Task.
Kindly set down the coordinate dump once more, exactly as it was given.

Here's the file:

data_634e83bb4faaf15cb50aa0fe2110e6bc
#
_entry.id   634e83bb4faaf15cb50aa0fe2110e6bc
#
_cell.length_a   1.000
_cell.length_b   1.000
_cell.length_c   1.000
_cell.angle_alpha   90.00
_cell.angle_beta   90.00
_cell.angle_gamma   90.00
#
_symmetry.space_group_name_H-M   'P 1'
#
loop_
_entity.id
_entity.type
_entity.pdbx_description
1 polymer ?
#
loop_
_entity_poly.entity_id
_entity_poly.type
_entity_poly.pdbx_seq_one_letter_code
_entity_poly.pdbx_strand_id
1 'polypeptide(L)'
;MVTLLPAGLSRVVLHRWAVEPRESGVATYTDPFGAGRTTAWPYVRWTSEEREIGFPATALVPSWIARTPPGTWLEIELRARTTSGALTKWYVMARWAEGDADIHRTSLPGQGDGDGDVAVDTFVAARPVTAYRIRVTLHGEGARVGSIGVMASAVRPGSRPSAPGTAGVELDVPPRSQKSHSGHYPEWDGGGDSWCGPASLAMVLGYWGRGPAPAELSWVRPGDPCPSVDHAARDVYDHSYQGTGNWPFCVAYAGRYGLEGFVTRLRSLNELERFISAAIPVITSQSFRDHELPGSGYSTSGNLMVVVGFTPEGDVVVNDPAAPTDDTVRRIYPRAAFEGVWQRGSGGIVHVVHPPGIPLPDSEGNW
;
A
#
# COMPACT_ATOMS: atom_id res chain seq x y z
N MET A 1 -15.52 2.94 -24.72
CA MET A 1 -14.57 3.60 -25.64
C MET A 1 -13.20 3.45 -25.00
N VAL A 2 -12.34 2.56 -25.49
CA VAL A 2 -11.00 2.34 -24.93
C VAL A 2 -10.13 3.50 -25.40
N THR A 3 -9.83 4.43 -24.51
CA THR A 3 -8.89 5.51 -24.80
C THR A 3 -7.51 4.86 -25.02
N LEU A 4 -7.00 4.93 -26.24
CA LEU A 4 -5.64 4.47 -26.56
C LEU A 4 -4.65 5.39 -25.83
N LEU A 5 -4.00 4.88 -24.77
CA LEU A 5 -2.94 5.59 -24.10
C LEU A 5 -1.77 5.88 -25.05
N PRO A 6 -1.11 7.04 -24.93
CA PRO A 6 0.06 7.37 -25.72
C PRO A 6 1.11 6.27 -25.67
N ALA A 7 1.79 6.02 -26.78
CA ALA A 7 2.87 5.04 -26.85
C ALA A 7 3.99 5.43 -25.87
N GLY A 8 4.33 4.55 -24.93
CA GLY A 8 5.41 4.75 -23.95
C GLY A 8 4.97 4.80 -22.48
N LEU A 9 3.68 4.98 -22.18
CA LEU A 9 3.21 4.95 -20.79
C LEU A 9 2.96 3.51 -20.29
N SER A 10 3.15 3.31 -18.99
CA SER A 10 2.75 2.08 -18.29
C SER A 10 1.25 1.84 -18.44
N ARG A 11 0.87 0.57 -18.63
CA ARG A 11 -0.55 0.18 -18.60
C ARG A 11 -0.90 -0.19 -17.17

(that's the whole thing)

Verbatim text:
data_634e83bb4faaf15cb50aa0fe2110e6bc
#
_entry.id   634e83bb4faaf15cb50aa0fe2110e6bc
#
_cell.length_a   1.000
_cell.length_b   1.000
_cell.length_c   1.000
_cell.angle_alpha   90.00
_cell.angle_beta   90.00
_cell.angle_gamma   90.00
#
_symmetry.space_group_name_H-M   'P 1'
#
loop_
_entity.id
_entity.type
_entity.pdbx_description
1 polymer ?
#
loop_
_entity_poly.entity_id
_entity_poly.type
_entity_poly.pdbx_seq_one_letter_code
_entity_poly.pdbx_strand_id
1 'polypeptide(L)'
;MVTLLPAGLSRVVLHRWAVEPRESGVATYTDPFGAGRTTAWPYVRWTSEEREIGFPATALVPSWIARTPPGTWLEIELRARTTSGALTKWYVMARWAEGDADIHRTSLPGQGDGDGDVAVDTFVAARPVTAYRIRVTLHGEGARVGSIGVMASAVRPGSRPSAPGTAGVELDVPPRSQKSHSGHYPEWDGGGDSWCGPASLAMVLGYWGRGPAPAELSWVRPGDPCPSVDHAARDVYDHSYQGTGNWPFCVAYAGRYGLEGFVTRLRSLNELERFISAAIPVITSQSFRDHELPGSGYSTSGNLMVVVGFTPEGDVVVNDPAAPTDDTVRRIYPRAAFEGVWQRGSGGIVHVVHPPGIPLPDSEGNW
;
A
#
# COMPACT_ATOMS: atom_id res chain seq x y z
N MET A 1 -15.52 2.94 -24.72
CA MET A 1 -14.57 3.60 -25.64
C MET A 1 -13.20 3.45 -25.00
N VAL A 2 -12.34 2.56 -25.49
CA VAL A 2 -11.00 2.34 -24.93
C VAL A 2 -10.13 3.50 -25.40
N THR A 3 -9.83 4.43 -24.51
CA THR A 3 -8.89 5.51 -24.80
C THR A 3 -7.51 4.86 -25.02
N LEU A 4 -7.00 4.93 -26.24
CA LEU A 4 -5.64 4.47 -26.56
C LEU A 4 -4.65 5.39 -25.83
N LEU A 5 -4.00 4.88 -24.77
CA LEU A 5 -2.94 5.59 -24.10
C LEU A 5 -1.77 5.88 -25.05
N PRO A 6 -1.11 7.04 -24.93
CA PRO A 6 0.06 7.37 -25.72
C PRO A 6 1.11 6.27 -25.67
N ALA A 7 1.79 6.02 -26.78
CA ALA A 7 2.87 5.04 -26.85
C ALA A 7 3.99 5.43 -25.87
N GLY A 8 4.33 4.55 -24.93
CA GLY A 8 5.41 4.75 -23.95
C GLY A 8 4.97 4.80 -22.48
N LEU A 9 3.68 4.98 -22.18
CA LEU A 9 3.21 4.95 -20.79
C LEU A 9 2.96 3.51 -20.29
N SER A 10 3.15 3.31 -18.99
CA SER A 10 2.75 2.08 -18.29
C SER A 10 1.25 1.84 -18.44
N ARG A 11 0.87 0.57 -18.63
CA ARG A 11 -0.55 0.18 -18.60
C ARG A 11 -0.90 -0.19 -17.17